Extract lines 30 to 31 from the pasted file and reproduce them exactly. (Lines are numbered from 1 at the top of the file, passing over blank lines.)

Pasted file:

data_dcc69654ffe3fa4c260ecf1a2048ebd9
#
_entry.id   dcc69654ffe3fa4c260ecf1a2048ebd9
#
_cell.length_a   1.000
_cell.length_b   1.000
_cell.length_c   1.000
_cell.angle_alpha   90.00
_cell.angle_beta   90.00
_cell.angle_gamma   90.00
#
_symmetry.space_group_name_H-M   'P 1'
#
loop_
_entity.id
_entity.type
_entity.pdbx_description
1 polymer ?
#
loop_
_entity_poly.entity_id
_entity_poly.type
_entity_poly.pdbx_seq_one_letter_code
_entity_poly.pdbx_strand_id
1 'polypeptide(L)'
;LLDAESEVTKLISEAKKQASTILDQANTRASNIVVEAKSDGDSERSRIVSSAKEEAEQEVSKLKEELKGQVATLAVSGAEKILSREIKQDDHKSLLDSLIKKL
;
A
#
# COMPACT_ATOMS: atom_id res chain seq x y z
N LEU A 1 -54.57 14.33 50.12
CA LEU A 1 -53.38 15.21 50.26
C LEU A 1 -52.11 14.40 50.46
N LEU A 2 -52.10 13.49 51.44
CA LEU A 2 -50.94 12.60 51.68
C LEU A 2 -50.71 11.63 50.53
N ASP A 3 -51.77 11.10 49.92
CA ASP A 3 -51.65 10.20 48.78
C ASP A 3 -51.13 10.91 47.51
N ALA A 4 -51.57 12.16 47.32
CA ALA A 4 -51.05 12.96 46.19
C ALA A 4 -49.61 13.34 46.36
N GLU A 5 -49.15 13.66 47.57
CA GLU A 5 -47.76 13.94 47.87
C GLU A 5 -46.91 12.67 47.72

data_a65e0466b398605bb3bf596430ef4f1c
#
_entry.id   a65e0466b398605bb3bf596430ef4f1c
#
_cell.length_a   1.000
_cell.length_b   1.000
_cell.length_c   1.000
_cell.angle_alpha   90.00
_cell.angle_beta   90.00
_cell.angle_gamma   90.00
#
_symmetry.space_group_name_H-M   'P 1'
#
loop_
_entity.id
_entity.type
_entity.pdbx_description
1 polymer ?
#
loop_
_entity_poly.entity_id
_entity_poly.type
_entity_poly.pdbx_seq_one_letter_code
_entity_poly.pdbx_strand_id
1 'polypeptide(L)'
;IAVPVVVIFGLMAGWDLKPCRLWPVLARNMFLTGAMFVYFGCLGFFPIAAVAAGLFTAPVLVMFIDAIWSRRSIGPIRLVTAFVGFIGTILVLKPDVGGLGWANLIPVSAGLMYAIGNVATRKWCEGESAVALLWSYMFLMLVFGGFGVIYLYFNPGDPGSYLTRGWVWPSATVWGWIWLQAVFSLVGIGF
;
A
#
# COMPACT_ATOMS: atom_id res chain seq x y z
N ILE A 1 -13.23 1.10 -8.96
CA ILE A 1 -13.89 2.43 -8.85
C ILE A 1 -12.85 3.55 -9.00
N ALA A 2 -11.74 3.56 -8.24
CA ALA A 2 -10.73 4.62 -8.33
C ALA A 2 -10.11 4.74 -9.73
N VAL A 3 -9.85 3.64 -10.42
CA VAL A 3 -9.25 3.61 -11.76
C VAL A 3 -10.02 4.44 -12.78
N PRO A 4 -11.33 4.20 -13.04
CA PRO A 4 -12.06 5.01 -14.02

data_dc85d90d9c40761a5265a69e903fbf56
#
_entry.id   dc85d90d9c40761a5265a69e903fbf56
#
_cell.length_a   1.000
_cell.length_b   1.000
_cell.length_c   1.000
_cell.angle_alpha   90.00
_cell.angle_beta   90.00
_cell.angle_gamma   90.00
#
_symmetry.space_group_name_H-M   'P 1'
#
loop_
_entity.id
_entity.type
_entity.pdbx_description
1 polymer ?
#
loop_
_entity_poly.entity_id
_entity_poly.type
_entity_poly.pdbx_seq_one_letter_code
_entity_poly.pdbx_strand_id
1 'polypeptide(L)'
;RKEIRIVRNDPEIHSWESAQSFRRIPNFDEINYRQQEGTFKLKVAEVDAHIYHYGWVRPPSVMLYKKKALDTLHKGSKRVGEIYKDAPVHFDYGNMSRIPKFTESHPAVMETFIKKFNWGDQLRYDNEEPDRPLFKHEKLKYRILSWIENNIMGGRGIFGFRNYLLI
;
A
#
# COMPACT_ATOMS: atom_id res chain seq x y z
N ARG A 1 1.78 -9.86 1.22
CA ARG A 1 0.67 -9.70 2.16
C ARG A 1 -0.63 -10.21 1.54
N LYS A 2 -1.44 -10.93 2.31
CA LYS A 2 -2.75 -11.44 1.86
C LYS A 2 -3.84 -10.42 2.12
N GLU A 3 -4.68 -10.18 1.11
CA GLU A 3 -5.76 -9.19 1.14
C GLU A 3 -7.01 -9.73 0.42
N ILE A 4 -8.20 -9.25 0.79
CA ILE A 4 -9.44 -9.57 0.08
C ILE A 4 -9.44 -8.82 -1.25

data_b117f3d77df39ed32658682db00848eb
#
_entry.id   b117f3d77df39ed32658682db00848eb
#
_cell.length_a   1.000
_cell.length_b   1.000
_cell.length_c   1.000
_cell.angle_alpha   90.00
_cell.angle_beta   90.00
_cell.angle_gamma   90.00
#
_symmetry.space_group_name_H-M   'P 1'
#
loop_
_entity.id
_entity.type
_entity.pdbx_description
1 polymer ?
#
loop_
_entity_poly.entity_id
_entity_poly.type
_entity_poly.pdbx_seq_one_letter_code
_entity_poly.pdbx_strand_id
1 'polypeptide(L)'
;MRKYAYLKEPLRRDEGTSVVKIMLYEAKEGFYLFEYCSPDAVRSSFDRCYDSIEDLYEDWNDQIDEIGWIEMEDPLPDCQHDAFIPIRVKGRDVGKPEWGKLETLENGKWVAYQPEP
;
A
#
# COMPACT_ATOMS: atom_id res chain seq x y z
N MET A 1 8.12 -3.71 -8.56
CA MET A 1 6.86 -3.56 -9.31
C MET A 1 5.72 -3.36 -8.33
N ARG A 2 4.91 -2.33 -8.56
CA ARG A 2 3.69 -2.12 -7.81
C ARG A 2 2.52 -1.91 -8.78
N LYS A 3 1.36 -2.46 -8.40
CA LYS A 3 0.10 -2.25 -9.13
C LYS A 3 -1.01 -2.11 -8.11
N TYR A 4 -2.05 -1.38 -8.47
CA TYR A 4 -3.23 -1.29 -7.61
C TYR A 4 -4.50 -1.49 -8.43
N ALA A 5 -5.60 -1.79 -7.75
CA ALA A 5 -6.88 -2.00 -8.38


# COMPACT_ATOMS: atom_id res chain seq x y z
N LEU A 1 -54.57 14.33 50.12